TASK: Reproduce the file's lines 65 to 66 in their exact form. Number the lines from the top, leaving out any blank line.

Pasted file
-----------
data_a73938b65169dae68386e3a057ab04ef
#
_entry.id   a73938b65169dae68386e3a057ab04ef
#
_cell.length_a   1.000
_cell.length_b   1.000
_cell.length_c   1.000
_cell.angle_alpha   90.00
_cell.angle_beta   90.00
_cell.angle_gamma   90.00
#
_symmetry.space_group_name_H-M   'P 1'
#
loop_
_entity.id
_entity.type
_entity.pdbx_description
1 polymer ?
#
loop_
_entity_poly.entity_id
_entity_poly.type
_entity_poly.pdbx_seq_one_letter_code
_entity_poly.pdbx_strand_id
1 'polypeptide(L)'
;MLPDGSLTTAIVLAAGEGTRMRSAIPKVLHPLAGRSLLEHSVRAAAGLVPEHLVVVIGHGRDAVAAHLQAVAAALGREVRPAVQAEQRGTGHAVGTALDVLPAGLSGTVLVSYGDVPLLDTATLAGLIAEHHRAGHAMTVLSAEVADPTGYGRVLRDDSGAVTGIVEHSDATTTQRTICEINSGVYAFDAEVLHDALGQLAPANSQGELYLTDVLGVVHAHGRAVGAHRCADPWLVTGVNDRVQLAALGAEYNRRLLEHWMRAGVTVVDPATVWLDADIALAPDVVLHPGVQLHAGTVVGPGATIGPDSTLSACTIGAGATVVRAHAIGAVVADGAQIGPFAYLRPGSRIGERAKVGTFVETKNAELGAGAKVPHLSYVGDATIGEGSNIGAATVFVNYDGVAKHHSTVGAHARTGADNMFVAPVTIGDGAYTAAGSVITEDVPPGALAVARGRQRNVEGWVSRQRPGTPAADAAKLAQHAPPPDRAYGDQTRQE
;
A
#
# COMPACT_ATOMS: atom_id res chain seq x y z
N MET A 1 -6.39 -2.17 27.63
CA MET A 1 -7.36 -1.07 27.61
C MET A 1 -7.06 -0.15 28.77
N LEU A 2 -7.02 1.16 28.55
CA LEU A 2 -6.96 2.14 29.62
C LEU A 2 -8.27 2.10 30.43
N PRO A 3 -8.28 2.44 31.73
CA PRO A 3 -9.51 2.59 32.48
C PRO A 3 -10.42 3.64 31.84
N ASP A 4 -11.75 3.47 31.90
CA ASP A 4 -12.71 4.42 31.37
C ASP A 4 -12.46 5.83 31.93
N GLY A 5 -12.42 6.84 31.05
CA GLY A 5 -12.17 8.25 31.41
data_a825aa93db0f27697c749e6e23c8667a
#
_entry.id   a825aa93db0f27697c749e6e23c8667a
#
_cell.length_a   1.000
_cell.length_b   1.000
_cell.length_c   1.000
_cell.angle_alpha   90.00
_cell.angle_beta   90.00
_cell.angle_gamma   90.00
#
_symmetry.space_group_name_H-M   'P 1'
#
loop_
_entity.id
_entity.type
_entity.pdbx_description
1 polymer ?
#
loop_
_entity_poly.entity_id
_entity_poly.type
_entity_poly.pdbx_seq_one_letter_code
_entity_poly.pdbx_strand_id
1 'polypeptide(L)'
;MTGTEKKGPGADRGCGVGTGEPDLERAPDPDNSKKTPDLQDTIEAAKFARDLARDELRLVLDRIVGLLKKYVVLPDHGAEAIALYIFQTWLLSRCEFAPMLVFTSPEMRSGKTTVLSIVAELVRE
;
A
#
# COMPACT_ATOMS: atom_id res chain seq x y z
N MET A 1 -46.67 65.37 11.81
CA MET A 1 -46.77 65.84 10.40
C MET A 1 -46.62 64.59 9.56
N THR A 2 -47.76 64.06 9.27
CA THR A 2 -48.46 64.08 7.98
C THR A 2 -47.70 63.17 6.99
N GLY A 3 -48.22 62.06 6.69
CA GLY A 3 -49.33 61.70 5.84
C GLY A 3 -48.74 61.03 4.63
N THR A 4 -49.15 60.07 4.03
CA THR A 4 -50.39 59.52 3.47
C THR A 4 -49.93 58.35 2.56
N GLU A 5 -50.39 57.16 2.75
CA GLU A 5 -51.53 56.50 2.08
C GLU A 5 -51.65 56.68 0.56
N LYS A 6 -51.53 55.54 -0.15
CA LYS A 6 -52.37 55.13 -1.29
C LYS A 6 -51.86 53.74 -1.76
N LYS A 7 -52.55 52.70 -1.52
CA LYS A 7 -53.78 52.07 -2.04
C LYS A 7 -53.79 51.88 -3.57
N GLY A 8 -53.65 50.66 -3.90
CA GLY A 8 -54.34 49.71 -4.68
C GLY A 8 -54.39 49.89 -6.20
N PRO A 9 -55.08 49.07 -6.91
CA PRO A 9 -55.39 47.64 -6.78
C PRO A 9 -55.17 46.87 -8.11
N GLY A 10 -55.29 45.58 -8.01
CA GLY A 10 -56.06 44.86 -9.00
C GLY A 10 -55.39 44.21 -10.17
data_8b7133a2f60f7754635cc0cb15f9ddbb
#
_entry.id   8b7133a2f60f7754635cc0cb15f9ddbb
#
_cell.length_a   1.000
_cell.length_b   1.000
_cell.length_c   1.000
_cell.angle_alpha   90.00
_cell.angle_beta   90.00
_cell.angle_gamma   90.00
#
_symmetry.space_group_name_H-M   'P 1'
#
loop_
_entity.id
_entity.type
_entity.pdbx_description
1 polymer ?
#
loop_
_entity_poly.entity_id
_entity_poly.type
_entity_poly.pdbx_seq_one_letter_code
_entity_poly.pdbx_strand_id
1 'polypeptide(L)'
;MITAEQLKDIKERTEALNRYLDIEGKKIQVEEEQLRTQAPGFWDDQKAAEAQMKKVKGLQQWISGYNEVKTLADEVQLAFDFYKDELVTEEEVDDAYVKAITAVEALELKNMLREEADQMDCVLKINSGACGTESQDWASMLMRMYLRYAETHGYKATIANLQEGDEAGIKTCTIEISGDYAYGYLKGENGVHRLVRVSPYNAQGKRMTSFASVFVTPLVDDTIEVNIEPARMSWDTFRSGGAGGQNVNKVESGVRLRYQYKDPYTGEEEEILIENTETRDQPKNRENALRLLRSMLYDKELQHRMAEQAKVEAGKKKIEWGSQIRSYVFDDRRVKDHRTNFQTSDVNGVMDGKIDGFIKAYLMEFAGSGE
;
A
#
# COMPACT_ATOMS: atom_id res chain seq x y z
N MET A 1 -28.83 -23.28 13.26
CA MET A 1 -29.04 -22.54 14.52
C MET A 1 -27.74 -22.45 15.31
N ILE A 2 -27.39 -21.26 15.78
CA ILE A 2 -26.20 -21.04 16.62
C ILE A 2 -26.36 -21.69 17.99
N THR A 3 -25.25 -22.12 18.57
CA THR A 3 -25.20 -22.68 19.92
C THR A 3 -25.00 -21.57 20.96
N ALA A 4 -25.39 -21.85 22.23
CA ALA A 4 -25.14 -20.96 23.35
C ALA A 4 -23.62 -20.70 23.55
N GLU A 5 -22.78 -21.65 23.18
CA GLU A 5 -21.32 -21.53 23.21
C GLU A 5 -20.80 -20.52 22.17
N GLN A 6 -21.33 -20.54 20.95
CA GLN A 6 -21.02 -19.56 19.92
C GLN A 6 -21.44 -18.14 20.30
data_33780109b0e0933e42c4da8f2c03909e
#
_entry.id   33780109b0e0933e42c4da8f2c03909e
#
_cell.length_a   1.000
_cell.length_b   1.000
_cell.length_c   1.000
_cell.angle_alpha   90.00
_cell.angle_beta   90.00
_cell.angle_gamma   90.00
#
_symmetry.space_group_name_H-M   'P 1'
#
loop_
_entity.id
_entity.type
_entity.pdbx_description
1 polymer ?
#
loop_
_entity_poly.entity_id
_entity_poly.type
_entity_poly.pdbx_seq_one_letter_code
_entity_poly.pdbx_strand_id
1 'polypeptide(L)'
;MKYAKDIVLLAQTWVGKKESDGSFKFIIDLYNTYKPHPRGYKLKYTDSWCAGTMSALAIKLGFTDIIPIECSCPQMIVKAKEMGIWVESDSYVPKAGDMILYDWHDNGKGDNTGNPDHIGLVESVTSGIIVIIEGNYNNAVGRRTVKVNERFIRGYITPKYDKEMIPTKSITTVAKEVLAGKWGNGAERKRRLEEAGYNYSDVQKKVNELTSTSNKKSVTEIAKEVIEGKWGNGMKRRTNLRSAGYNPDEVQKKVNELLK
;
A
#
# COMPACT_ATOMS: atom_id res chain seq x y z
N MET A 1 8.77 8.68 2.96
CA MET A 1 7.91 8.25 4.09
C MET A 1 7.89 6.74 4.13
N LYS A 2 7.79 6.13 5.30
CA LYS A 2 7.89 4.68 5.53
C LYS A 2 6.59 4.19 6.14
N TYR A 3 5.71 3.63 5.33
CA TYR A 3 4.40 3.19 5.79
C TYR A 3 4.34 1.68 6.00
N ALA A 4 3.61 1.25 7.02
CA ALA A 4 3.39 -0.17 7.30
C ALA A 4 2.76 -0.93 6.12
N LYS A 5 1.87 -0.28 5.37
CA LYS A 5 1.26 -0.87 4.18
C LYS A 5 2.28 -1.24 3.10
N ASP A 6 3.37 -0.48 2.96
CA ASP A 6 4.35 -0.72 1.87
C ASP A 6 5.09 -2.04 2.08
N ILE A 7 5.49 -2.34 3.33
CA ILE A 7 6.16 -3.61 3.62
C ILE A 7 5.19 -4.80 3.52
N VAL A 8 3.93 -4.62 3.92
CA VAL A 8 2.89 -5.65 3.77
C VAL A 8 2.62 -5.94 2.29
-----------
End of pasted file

_entity_poly.entity_id
_entity_poly.type